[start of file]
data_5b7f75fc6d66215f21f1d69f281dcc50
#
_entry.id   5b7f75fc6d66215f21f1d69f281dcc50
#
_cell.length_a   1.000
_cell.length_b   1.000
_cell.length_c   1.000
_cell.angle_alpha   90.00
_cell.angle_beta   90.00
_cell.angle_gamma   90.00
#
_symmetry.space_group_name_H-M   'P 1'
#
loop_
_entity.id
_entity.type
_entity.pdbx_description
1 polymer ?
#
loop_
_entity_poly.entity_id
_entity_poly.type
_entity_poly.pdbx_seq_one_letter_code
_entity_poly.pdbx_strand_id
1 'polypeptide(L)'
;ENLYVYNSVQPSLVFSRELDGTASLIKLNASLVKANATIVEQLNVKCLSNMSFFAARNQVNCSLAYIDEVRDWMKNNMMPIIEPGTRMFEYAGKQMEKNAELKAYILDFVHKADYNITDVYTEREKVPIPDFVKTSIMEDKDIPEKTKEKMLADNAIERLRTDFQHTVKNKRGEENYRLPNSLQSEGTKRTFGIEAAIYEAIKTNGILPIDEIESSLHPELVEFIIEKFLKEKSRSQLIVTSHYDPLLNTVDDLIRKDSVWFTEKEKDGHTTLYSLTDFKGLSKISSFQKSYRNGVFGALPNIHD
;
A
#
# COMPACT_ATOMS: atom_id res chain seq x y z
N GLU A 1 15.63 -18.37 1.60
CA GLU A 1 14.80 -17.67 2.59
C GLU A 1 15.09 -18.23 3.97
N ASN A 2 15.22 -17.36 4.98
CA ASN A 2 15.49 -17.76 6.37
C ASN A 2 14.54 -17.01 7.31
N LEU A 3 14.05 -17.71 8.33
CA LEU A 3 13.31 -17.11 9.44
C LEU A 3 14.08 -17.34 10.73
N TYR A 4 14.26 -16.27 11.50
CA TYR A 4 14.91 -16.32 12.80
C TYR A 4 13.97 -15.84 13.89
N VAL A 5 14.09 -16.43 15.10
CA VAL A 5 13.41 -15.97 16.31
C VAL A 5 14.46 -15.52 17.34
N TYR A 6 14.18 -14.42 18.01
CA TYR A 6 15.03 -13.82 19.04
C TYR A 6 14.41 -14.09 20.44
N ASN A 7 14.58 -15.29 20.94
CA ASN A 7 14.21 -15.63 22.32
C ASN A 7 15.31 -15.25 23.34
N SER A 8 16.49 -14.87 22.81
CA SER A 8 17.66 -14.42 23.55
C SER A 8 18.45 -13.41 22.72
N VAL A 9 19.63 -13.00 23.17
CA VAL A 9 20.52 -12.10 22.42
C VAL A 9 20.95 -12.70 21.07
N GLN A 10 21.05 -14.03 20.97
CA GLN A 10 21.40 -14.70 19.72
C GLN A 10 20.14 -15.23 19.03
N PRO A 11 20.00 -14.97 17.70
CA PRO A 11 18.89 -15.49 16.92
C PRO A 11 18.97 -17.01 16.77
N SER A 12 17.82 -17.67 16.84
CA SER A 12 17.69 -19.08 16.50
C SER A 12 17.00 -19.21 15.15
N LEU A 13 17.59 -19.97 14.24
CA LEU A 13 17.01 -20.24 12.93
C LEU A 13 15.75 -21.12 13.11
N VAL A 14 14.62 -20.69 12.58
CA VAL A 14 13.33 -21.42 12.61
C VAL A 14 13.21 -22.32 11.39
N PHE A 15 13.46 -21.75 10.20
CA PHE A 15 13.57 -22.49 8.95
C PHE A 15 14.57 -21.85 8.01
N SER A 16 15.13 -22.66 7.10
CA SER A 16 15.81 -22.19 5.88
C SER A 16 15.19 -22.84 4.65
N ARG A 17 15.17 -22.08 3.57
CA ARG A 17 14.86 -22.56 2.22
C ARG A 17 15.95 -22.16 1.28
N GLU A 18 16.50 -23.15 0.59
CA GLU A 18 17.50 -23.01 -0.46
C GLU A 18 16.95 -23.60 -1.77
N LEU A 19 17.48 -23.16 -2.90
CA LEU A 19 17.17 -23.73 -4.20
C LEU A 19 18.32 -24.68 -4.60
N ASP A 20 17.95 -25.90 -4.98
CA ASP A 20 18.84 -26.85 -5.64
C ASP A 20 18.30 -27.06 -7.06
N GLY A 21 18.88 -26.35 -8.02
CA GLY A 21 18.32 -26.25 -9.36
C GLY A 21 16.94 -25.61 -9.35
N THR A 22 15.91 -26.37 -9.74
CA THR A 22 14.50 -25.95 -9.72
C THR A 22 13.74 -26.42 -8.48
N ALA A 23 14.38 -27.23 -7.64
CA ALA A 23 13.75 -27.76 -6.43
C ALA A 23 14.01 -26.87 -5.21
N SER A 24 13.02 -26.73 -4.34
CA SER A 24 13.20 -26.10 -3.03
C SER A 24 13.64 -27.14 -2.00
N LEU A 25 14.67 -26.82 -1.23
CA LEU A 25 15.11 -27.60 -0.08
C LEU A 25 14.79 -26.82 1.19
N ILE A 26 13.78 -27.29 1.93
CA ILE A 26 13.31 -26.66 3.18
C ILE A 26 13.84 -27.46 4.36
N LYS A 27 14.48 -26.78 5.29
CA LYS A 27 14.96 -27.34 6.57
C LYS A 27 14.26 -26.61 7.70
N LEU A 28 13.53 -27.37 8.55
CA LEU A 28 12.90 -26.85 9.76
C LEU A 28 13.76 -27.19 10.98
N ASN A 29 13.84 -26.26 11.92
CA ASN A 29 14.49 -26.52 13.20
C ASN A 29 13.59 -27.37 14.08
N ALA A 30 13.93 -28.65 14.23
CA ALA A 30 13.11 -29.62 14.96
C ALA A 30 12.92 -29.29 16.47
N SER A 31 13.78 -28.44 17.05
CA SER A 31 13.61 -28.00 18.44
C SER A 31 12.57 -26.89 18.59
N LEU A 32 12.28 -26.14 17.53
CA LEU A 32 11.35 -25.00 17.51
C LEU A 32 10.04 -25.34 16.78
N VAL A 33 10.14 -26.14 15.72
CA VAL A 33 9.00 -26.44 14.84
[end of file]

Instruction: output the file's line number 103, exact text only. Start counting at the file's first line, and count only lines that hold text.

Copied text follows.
N LEU A 25 14.67 -26.82 -1.23